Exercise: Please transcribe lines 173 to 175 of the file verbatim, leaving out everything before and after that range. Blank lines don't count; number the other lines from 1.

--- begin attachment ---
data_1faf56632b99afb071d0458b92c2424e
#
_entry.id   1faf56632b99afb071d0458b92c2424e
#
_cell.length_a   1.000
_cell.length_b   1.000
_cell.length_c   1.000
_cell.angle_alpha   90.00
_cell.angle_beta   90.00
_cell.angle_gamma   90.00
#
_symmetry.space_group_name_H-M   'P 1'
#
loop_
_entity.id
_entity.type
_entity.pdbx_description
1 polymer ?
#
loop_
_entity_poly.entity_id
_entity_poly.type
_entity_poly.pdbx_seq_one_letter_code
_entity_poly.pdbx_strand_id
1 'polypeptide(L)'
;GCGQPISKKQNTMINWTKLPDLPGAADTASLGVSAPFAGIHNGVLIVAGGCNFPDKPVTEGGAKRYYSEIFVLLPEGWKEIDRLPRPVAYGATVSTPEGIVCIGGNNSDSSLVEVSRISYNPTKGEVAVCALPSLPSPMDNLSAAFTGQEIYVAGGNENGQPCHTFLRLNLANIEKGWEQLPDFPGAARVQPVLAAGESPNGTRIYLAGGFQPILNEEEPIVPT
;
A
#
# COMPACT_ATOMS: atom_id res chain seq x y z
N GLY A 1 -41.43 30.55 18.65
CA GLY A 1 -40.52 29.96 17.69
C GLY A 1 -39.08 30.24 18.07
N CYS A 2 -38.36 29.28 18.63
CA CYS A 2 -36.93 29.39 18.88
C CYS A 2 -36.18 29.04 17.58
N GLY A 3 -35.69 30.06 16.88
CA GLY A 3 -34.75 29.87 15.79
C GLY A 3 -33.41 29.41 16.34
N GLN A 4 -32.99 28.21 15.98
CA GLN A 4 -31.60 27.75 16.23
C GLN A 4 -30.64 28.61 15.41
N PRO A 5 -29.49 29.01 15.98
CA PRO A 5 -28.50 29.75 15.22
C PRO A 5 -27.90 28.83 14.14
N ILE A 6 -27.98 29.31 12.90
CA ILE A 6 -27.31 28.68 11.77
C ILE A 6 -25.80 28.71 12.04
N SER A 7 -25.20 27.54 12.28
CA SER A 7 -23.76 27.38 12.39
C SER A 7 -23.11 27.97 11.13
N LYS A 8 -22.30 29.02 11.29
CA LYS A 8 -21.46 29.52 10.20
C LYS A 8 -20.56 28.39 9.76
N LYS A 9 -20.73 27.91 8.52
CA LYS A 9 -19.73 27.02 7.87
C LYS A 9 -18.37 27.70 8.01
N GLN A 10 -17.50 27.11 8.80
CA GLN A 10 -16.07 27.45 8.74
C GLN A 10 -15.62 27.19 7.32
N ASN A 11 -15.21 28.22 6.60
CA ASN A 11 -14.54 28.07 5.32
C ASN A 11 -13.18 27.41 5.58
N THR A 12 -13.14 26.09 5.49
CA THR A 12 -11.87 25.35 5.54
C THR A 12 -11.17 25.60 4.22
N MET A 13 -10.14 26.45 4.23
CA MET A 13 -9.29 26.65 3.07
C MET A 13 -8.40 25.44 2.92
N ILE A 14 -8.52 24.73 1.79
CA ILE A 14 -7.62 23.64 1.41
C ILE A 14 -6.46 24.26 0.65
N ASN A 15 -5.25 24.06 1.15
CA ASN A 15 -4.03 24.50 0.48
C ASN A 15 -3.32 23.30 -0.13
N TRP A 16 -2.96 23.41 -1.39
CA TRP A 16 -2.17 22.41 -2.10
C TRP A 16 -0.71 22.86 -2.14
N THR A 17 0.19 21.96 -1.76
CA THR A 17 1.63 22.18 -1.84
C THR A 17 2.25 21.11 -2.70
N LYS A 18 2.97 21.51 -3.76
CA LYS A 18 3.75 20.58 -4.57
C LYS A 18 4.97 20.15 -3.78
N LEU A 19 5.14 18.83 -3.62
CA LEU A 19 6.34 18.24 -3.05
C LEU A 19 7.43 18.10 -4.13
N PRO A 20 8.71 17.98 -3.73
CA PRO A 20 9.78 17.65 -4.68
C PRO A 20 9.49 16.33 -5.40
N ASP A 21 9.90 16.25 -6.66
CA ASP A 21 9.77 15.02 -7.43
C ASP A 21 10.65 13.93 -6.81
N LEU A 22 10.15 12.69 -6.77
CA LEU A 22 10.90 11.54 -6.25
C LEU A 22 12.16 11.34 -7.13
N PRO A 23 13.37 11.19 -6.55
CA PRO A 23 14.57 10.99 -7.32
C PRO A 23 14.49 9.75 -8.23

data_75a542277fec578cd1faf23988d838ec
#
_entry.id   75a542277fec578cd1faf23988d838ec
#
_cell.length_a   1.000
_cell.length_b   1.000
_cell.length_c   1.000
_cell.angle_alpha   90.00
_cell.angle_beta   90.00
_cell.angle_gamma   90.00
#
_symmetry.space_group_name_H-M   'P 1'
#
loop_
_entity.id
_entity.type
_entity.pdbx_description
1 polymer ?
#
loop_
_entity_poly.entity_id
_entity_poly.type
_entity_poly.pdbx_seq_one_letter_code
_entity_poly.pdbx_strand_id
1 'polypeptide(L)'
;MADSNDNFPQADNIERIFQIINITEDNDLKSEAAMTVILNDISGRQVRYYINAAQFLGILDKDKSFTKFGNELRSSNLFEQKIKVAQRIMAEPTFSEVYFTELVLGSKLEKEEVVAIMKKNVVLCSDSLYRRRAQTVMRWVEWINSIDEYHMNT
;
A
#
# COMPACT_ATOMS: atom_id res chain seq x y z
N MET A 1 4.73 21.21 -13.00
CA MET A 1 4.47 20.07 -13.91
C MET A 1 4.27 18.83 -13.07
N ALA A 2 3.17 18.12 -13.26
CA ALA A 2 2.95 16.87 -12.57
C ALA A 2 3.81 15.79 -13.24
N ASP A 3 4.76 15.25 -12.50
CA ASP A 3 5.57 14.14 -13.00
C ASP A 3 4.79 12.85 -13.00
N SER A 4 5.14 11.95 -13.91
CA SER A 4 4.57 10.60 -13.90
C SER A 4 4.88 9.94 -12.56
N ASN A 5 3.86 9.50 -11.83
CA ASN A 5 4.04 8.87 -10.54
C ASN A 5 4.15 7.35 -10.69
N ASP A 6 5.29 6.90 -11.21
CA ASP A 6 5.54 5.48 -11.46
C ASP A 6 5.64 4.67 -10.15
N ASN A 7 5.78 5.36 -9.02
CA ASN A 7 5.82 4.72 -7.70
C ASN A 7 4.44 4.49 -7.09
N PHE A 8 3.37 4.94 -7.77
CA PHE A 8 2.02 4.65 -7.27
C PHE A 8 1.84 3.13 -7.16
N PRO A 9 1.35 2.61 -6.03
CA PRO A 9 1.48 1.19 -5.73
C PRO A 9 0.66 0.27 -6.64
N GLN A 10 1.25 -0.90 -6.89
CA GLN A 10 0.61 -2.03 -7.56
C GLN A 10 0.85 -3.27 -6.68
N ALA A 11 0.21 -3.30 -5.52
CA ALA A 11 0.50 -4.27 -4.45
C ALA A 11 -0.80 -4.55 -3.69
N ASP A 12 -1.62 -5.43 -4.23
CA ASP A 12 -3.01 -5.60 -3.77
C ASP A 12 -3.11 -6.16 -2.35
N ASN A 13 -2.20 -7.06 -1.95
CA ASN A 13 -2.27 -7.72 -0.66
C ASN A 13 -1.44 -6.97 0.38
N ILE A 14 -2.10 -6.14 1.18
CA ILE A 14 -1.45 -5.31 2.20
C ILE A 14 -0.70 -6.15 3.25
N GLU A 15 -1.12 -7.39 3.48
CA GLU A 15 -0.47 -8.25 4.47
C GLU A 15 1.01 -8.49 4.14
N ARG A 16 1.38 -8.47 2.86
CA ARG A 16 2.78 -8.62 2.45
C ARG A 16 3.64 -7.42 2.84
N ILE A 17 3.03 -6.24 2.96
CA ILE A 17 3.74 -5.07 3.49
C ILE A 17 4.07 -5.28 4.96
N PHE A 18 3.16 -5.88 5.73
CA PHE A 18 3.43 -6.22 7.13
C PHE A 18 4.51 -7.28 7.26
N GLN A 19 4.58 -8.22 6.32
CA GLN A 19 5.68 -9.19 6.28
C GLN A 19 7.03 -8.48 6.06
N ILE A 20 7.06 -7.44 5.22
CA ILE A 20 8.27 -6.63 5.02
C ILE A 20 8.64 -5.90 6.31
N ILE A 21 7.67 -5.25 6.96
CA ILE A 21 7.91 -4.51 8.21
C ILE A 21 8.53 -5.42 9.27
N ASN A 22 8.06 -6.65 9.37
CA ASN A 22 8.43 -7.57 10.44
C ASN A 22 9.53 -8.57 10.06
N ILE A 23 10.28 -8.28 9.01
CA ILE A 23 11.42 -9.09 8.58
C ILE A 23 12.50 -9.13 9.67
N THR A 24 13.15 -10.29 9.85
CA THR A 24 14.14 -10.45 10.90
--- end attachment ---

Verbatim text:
CA GLU A 15 -0.47 -8.25 4.47
C GLU A 15 1.01 -8.49 4.14
N ARG A 16 1.38 -8.47 2.86